Top Chains' Sales Were Down 0.8% in '09

Bennigan's sign Sales for the 500 largest U.S. restaurant chains declined by 0.8% last year, to an estimated $230 billion, according to the newly released 2010 edition of Technomic, Inc.'s annual report on these largest chains.

That decline might sound slight to the uninitiated, but it represented a loss of nearly $2 billion versus 2008. Moreover, "the top 500 have seen gains year after year after year, so this decline speaks to the severity of the economy's impact on the restaurant industry," points out Ron Paul, president of Technomic, a leading foodservice industry consultancy.

In part, the sales performance reflected many chains having pulled back on their U.S. restaurant-unit expansion plans and shuttered under-performing locations in response to declines in consumer out-of-home dining and cost pressures: Store units grew by just 0.3% in '09, compared with 1.8% in 2008, according to the report.



Technomic also noted a small increase in the percentage of newly opened units that are franchised, as opposed to company-owned, last year -- reflecting chains' turning increasingly toward franchising rather than corporate investment for expansion within the U.S., Paul tells Marketing Daily. Technomic expects to see that trend accelerate this year, he adds.

Only 40% of the top 500 restaurant chains posted at least nominal sales increases last year, and 283 of these chains experienced sales declines in 2009, compared to only 213 in 2008.

Every segment and menu category had both winners and losers, and while the top 500 chains posted a decline in sales in the aggregate, individual results varied dramatically, with sales ranging from Yogurtland's 157.7% growth to Bennigan's Grill & Tavern's 71.8% sales drop.

This demonstrates the intensely competitive environment for the overall industry and the need for operators and suppliers to identify and focus on the winners, Technomic's analysts point out.

Paul notes that as a general observation, chains and units that succeeded offered value -- in the dining experience, as well as in pricing -- plus strong differentiating factors that convinced consumers to choose them over the plethora of competing options.

Full-service chains within the top 500 were particularly hard-hit, reflecting their generally higher prices and cost per meal for the consumer. As a whole, this group saw sales decline 2.9%.

Steak category chains saw a severe, 6.4% sales drop, as even more moderately priced steakhouses saw traffic and average check expenditures decline, forcing unit closures and slowed expansion. Seafood and Mexican full-service chains also posted below-average results (with sales declines of 4.2% and 4%, respectively).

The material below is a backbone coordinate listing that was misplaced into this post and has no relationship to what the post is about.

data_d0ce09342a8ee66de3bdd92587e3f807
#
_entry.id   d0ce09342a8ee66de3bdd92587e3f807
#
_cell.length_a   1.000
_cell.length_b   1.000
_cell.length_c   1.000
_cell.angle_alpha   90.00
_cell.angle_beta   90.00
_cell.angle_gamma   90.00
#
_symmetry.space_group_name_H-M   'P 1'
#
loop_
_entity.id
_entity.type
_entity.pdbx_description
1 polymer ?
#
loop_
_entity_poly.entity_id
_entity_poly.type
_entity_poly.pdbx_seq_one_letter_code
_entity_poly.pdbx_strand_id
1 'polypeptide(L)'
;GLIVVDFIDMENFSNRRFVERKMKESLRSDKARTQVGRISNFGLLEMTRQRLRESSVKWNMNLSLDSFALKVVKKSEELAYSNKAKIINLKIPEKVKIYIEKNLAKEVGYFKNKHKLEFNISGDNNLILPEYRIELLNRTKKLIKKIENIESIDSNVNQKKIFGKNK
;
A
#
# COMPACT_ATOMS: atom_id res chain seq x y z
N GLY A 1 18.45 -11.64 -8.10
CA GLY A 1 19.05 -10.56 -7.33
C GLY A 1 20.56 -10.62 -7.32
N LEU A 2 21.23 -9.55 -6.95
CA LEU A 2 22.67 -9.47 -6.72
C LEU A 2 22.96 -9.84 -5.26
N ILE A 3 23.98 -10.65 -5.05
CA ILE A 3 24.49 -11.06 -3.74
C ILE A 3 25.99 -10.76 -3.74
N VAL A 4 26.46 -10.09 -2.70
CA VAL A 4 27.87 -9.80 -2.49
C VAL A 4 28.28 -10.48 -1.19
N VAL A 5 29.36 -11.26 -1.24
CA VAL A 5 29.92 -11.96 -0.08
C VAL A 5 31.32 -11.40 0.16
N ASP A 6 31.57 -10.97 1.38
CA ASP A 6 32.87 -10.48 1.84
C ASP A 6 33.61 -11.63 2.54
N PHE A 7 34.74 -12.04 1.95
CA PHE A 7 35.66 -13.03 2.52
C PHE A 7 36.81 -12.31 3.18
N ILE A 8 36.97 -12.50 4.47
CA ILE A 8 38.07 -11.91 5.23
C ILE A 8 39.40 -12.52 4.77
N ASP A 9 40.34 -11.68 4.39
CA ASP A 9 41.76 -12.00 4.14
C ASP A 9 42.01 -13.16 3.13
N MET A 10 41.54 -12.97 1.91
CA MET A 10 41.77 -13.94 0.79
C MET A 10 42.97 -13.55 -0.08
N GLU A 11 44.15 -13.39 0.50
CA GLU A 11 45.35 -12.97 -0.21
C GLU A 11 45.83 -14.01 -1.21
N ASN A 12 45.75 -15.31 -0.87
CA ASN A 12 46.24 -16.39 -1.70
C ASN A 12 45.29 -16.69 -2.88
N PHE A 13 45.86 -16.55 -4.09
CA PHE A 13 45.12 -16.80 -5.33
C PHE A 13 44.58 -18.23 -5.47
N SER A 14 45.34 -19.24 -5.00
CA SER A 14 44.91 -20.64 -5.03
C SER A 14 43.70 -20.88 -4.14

Within full-service, Asian was the only subsegment with positive sales growth (up 2.9%). That growth was driven by several mid-sized brands that saw double-digit sales gains, including RA Sushi Bar Restaurant, Stir Crazy Asian Grill and MuHot Mongolian Grill.

Growth came from limited-service formats (which encompass fast casual, QSRs and cafeteria/buffet). Limited-service chains within the top 500 accounted for 85% of all U.S. "fast food" restaurant sales. As a whole, this group grew at a rate of 0.1%.

Fast-casual formats continued to be the biggest growth-driver. The Mexican category was led once again by Chipotle Mexican Grill and Qdoba Mexican Grill, posting U.S. system-wide sales growth of 13.9% and an estimated 6.5%, respectively. Standouts in the hamburger segment included Five Guys Burgers and Fries and The Counter, with estimated sales growth of 50.2% and 67.3%, respectively.

In addition to Mexican, growth-leading limited-service categories included bakery café and donut: Panera Bread and Dunkin' Donuts posted estimated growth of 7.1% and 3.7%, respectively.

The Asian limited-service subsegment also showed notable growth (up 5.9%). Within this group, Panda Express grew 8.8% to realize sales of $1.2 billion.

McDonald's, the largest U.S. restaurant chain, grew 2.9%, with sales estimated at $30.9 billion.

Subway continued to dominate the growing "other sandwich" segment, with 4.2% sales growth and total sales of $10 billion (considerably outperforming the 0.8% average growth seen by the rest of the "other sandwich" chains). Subway continues as the second-largest restaurant chain in the U.S., followed by Burger King, Wendy's Old Fashioned Hamburgers and Starbucks.

In total, the top 10 fastest-growing chains' sales accounted for $5.9 billion, a 19% increase over 2008. Unit counts for these chains grew 16%.

Among chains with $200 million or more in sales, the top 10 fastest-growing, by dollar sales percentage gains, were: Five Guys Burgers and Fries (50%), Tim Hortons (23%), Buffalo Wild Wings Grill & Bar (22%), Jimmy John's Gourmet Sandwich Shop (21%), Wingstop (20%), Noodles & Company (15%), BJ's Restaurant & Brewhouse (14%), Chipotle Mexican Grill (14%), Firehouse Subs (10%) and Potbelly Sandwich Works (10%).

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